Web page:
#### Probability space

A probability space is a three-tuple, , in which the three components are

1. Sample space: A nonempty set called the sample space, which represents all possible outcomes.
2. Event space: A collection of subsets of , called the event space. If is discrete, then usually . If is continuous, then is usually a sigma-algebra on , as defined in Section 5.1.3.
3. Probability function: A function, , that assigns probabilities to the events in . This will sometimes be referred to as a probability distribution over .
The probability function, , must satisfy several basic axioms:
1. for all .
2. .
3. if , for all .
If is discrete, then the definition of over all of can be inferred from its definition on single elements of by using the axioms. It is common in this case to write for some , which is slightly abusive because is not an event. It technically should be for some .

Example 9..4 (Tossing a Die)   Consider tossing a six-sided cube or die that has numbers to painted on its sides. When the die comes to rest, it will always show one number. In this case, is the sample space. The event space is , which is all subsets of . Suppose that the probability function is assigned to indicate that all numbers are equally likely. For any individual , . The events include all subsets so that any probability statement can be formulated. For example, what is the probability that an even number is obtained? The event has probability of occurring. The third probability axiom looks similar to the last axiom in the definition of a measure space in Section 5.1.3. In fact, is technically a special kind of measure space as mentioned in Example 5.12. If is continuous, however, this measure cannot be captured by defining probabilities over the singleton sets. The probabilities of singleton sets are usually zero. Instead, a probability density function, , is used to define the probability measure. The probability function, , for any event can then be determined via integration: (9.3)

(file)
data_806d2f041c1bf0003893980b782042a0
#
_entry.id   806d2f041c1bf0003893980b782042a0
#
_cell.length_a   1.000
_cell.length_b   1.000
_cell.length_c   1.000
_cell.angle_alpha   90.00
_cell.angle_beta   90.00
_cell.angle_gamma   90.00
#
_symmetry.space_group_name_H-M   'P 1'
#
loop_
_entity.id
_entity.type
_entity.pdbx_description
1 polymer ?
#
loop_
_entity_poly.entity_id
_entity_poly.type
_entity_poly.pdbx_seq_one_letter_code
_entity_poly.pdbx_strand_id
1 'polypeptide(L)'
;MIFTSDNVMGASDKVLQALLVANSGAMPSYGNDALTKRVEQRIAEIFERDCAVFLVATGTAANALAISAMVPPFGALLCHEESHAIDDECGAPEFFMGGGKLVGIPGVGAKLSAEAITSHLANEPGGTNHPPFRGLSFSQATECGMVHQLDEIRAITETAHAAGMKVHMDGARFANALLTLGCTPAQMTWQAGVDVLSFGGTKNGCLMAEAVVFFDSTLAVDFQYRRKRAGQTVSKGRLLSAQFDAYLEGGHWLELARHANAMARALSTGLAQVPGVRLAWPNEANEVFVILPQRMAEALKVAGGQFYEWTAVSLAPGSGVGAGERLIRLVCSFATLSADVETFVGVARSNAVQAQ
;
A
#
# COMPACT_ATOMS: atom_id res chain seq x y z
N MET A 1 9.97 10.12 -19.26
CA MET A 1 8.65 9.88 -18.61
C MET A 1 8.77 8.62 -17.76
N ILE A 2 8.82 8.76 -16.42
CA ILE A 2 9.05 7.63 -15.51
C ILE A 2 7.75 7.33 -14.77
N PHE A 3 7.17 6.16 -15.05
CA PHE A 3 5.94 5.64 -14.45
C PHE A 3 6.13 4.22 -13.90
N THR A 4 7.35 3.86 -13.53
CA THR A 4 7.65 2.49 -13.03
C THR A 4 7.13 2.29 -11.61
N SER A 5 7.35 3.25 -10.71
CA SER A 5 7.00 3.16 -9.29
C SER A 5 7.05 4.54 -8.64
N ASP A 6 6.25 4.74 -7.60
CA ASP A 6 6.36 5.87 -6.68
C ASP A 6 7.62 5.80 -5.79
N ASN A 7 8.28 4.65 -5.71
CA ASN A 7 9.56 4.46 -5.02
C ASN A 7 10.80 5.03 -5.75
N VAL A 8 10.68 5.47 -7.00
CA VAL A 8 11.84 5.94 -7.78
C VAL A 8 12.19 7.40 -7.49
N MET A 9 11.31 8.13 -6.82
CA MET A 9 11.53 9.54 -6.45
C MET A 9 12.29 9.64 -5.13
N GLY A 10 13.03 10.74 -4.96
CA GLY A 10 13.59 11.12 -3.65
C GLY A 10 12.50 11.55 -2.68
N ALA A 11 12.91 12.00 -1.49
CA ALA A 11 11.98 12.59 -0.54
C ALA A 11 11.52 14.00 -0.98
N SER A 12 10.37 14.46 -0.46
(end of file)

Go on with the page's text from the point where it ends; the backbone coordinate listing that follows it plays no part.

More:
in which is the variable of integration. Intuitively, indicates the total probability mass that accumulates over .

Steven M LaValle 2012-04-20